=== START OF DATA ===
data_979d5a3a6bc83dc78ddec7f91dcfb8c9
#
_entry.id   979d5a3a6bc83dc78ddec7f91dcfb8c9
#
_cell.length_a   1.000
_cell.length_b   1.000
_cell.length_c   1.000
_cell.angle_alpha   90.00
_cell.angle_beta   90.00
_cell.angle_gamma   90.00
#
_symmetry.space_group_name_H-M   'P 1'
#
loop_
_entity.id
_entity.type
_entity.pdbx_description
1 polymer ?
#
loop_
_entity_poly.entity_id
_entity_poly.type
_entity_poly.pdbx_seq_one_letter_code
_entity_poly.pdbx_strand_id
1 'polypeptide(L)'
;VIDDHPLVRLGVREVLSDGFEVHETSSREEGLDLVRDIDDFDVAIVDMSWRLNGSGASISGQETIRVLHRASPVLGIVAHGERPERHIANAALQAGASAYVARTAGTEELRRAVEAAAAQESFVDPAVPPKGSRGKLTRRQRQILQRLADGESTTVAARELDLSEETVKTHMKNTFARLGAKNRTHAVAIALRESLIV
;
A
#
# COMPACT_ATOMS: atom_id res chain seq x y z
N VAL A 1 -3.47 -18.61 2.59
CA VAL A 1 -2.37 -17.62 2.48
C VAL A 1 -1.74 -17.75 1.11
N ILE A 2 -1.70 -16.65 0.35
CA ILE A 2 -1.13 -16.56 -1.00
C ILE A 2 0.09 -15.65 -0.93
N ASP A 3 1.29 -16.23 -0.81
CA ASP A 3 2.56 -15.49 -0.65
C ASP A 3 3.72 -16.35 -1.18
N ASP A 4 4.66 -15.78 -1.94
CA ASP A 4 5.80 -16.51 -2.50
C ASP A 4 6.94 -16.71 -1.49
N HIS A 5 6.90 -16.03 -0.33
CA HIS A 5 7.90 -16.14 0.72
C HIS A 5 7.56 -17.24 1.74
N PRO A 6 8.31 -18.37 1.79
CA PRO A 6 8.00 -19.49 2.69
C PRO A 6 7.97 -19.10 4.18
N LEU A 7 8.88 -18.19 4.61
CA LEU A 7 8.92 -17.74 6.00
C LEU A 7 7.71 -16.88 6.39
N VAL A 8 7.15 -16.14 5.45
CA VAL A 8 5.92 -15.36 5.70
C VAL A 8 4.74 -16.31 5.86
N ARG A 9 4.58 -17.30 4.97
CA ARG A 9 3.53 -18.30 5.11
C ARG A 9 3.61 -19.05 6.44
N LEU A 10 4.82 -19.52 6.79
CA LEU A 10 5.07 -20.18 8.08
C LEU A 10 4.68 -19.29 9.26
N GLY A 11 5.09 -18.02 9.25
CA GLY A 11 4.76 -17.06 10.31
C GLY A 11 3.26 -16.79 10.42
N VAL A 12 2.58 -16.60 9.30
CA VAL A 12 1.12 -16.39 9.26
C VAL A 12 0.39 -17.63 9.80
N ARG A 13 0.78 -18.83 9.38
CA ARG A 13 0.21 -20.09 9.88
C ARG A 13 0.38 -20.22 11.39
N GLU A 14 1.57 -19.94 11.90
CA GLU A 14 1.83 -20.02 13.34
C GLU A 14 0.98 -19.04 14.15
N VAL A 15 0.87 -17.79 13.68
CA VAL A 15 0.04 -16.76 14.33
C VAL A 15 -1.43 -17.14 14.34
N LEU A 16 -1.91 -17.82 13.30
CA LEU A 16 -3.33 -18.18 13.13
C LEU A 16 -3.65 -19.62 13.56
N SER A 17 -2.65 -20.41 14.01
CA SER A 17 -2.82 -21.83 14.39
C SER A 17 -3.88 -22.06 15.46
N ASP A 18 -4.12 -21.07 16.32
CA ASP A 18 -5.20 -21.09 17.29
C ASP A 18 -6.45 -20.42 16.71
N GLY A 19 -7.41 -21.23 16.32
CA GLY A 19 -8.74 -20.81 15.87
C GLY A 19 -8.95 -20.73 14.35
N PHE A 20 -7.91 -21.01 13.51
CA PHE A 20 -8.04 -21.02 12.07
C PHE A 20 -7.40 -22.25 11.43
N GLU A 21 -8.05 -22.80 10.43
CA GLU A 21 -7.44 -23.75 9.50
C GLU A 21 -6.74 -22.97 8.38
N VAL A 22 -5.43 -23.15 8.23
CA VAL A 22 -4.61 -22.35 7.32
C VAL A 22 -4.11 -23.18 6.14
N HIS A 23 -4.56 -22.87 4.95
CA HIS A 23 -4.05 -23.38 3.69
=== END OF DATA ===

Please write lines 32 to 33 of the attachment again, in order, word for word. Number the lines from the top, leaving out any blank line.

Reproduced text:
CA VAL A 1 -2.37 -17.62 2.48
C VAL A 1 -1.74 -17.75 1.11